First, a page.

Psalm 96 begins with “O sing to the Lord a new song; sing to the Lord, all the earth! Sing to the Lord, bless his name; tell of his salvation from day to day.” In Matthew 26:30 (and in an identical verse in Mark 14:26) we learn that Christ sang with his disciples. So why are we not allowed to sing in church?
As we talk, sing, cough, sneeze, or even just breath, germs within our lungs and respiratory passages can become aerosolized and expelled with our breath. This is probably one of the easiest ways for the COVID virus to be transmitted. Because when we sing we tend to breath deeper and expel air with greater force, singing can transmit germs and viruses greater distances. So out of concern for the safety of congregants, Bishop Michael Hanley has requested that we not sing in our services.
In selecting music for our liturgies I have kept the Bishop’s wishes in mind. We are not singing those parts of the liturgy that we used to regularly sing such as the “Glory to God,” the Psalm, “Holy, Holy, Holy,” and the Fraction Anthem. Instead we are speaking those parts of the liturgy. That way everybody in the congregation can fully participate in those elements of the liturgy.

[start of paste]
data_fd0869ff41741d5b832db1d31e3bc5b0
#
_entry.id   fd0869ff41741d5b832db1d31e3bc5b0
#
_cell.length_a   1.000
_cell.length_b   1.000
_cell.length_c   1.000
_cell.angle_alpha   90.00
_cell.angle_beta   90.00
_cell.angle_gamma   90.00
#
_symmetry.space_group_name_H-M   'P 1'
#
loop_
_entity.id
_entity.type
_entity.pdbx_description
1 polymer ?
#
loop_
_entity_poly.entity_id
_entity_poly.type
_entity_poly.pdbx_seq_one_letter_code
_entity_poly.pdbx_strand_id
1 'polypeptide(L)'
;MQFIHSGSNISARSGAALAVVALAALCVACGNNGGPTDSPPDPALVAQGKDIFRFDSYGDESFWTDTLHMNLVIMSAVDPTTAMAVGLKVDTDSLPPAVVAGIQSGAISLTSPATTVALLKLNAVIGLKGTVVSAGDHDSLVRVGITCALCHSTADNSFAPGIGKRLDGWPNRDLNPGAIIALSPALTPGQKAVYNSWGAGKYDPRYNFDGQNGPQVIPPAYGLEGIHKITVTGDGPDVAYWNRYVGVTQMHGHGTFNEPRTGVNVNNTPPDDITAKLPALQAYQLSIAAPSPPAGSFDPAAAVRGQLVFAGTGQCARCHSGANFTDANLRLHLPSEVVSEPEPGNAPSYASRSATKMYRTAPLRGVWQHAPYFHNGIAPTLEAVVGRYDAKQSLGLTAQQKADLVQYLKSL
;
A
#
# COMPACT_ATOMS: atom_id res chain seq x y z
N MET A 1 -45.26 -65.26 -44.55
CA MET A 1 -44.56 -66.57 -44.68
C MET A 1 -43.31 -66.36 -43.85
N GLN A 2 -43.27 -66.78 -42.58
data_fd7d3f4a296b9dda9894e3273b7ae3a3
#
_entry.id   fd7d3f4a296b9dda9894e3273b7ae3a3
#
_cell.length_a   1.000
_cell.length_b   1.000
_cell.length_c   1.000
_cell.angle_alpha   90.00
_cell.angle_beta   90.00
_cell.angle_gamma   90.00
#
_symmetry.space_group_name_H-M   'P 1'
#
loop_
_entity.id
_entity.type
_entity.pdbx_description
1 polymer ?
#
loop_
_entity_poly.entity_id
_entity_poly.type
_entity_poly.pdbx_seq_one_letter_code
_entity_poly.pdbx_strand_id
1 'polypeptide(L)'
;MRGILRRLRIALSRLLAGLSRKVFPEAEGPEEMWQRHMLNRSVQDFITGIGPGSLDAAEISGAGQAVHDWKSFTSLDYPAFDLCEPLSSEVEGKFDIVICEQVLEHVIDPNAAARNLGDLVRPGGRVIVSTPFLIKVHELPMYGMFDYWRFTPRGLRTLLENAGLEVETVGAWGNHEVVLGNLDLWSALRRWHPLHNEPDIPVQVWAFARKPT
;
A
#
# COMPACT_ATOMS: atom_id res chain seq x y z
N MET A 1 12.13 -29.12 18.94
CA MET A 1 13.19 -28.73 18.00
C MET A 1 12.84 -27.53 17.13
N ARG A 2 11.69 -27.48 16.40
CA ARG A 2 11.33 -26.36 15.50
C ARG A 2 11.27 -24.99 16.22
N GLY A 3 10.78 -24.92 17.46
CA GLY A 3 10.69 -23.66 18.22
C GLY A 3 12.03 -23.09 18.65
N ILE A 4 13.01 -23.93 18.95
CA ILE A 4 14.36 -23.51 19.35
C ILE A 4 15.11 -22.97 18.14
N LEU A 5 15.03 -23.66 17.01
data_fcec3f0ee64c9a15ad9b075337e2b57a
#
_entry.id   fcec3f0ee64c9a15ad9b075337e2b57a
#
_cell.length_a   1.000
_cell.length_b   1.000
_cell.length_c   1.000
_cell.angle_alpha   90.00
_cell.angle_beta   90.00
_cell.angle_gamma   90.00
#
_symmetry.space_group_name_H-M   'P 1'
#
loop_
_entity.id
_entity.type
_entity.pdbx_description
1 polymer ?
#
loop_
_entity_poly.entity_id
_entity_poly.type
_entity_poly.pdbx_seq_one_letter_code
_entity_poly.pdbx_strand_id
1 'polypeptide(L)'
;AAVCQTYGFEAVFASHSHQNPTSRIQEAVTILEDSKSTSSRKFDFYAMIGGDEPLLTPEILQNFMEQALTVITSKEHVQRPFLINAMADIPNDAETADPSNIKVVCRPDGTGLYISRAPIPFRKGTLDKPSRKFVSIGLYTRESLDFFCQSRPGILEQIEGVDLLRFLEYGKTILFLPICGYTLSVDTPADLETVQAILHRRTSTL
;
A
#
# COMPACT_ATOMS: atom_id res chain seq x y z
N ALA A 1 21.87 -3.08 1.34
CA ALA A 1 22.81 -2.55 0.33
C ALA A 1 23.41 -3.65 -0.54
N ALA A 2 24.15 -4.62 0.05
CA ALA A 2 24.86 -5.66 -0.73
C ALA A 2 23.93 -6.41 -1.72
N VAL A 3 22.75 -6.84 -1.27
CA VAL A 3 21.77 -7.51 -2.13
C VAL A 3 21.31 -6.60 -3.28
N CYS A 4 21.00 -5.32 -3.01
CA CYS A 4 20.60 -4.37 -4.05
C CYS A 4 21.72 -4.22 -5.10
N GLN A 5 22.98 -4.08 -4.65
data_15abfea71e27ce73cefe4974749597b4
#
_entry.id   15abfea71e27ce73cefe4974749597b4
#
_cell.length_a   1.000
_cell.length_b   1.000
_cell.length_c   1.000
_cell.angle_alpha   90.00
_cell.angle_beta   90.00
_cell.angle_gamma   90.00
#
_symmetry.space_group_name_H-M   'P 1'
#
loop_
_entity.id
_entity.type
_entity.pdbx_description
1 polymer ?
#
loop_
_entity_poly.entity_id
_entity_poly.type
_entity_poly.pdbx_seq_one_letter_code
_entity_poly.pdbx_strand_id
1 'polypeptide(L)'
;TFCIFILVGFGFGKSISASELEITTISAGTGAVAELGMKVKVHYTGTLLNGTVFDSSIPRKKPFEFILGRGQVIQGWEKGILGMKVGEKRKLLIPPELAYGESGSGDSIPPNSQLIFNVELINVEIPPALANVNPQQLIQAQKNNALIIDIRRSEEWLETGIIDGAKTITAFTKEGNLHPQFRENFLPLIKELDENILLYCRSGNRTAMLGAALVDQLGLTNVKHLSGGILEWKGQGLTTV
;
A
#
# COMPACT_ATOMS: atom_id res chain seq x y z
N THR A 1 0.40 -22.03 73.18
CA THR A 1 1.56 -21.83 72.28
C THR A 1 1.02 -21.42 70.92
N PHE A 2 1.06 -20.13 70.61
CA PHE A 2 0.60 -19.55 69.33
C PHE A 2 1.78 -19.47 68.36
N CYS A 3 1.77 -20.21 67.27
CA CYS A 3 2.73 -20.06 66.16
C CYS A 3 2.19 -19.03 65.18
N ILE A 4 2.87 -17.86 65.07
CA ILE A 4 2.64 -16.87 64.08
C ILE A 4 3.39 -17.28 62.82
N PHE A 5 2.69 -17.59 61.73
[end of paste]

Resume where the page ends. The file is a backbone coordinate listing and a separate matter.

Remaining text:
Hymns, however, do not really have a spoken equivalent. If we have a liturgy without singing, hymns are usually omitted. Recognizing that hymns are an important part of our liturgy for many congregants, I have chosen to include hymns in some way in each of our Sunday liturgies.
For our recorded YouTube liturgies a small group of volunteers from the choir sing the hymns as the service is recorded, maintaining social distancing and wearing masks. At our 8 am Sunday morning Eucharist I play a short piece of music based on appropriate hymns with the hope that hearing the hymn melody within these pieces will remind you of the message the hymn brings to us. At the 10:30 Eucharist we have been using a Cantor to sing the hymns. To maintain the thirty feet of distance the Bishop has asked singers to maintain, our Cantor’s have been singing in the hall located just behind the organ console. A microphone allows us to hear the Cantor through the sound system. If you are worshiping at the church, we ask that you do not join in the singing with your voice, but hope you can sing along in your heart. If you are listening to the service at home, please feel free to join in the singing.
Dr. Jon B. Holland, Director of Music